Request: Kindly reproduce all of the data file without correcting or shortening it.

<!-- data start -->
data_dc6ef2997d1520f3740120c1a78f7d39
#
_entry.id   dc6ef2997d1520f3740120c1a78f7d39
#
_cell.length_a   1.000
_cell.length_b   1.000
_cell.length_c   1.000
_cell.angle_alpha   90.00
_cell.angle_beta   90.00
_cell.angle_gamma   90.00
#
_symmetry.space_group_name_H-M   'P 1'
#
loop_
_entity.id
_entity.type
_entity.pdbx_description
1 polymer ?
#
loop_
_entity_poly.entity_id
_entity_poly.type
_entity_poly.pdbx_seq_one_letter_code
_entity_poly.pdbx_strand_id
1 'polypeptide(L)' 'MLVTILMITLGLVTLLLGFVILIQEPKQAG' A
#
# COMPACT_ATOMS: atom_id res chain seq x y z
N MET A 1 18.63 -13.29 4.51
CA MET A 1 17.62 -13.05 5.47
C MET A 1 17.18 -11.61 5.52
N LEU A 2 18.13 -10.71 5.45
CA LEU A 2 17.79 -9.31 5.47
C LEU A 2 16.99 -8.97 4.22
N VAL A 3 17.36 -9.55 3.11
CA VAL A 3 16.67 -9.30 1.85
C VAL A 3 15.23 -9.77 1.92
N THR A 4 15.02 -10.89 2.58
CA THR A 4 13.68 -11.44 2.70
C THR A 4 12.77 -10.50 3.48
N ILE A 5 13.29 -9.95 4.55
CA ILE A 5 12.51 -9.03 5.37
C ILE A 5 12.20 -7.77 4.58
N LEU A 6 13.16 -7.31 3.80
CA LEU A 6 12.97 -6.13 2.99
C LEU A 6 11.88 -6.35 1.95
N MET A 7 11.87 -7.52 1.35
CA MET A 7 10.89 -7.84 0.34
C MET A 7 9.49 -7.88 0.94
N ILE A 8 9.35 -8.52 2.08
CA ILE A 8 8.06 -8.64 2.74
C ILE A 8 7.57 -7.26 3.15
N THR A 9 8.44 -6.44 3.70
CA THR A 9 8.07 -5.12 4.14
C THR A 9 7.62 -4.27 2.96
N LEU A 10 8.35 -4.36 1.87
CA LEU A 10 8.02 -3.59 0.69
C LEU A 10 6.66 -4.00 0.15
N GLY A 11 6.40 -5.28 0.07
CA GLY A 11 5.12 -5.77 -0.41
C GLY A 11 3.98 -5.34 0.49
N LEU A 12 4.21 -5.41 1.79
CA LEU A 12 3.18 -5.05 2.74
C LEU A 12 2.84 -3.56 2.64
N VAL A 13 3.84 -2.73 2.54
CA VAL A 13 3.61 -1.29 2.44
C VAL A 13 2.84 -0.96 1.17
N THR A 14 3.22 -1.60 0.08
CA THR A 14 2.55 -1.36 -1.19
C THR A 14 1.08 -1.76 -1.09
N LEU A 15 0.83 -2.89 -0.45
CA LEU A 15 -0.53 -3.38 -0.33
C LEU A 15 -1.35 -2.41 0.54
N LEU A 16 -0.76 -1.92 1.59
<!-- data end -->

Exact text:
data_dc6ef2997d1520f3740120c1a78f7d39
#
_entry.id   dc6ef2997d1520f3740120c1a78f7d39
#
_cell.length_a   1.000
_cell.length_b   1.000
_cell.length_c   1.000
_cell.angle_alpha   90.00
_cell.angle_beta   90.00
_cell.angle_gamma   90.00
#
_symmetry.space_group_name_H-M   'P 1'
#
loop_
_entity.id
_entity.type
_entity.pdbx_description
1 polymer ?
#
loop_
_entity_poly.entity_id
_entity_poly.type
_entity_poly.pdbx_seq_one_letter_code
_entity_poly.pdbx_strand_id
1 'polypeptide(L)' 'MLVTILMITLGLVTLLLGFVILIQEPKQAG' A
#
# COMPACT_ATOMS: atom_id res chain seq x y z
N MET A 1 18.63 -13.29 4.51
CA MET A 1 17.62 -13.05 5.47
C MET A 1 17.18 -11.61 5.52
N LEU A 2 18.13 -10.71 5.45
CA LEU A 2 17.79 -9.31 5.47
C LEU A 2 16.99 -8.97 4.22
N VAL A 3 17.36 -9.55 3.11
CA VAL A 3 16.67 -9.30 1.85
C VAL A 3 15.23 -9.77 1.92
N THR A 4 15.02 -10.89 2.58
CA THR A 4 13.68 -11.44 2.70
C THR A 4 12.77 -10.50 3.48
N ILE A 5 13.29 -9.95 4.55
CA ILE A 5 12.51 -9.03 5.37
C ILE A 5 12.20 -7.77 4.58
N LEU A 6 13.16 -7.31 3.80
CA LEU A 6 12.97 -6.13 2.99
C LEU A 6 11.88 -6.35 1.95
N MET A 7 11.87 -7.52 1.35
CA MET A 7 10.89 -7.84 0.34
C MET A 7 9.49 -7.88 0.94
N ILE A 8 9.35 -8.52 2.08
CA ILE A 8 8.06 -8.64 2.74
C ILE A 8 7.57 -7.26 3.15
N THR A 9 8.44 -6.44 3.70
CA THR A 9 8.07 -5.12 4.14
C THR A 9 7.62 -4.27 2.96
N LEU A 10 8.35 -4.36 1.87
CA LEU A 10 8.02 -3.59 0.69
C LEU A 10 6.66 -4.00 0.15
N GLY A 11 6.40 -5.28 0.07
CA GLY A 11 5.12 -5.77 -0.41
C GLY A 11 3.98 -5.34 0.49
N LEU A 12 4.21 -5.41 1.79
CA LEU A 12 3.18 -5.05 2.74
C LEU A 12 2.84 -3.56 2.64
N VAL A 13 3.84 -2.73 2.54
CA VAL A 13 3.61 -1.29 2.44
C VAL A 13 2.84 -0.96 1.17
N THR A 14 3.22 -1.60 0.08
CA THR A 14 2.55 -1.36 -1.19
C THR A 14 1.08 -1.76 -1.09
N LEU A 15 0.83 -2.89 -0.45
CA LEU A 15 -0.53 -3.38 -0.33
C LEU A 15 -1.35 -2.41 0.54
N LEU A 16 -0.76 -1.92 1.59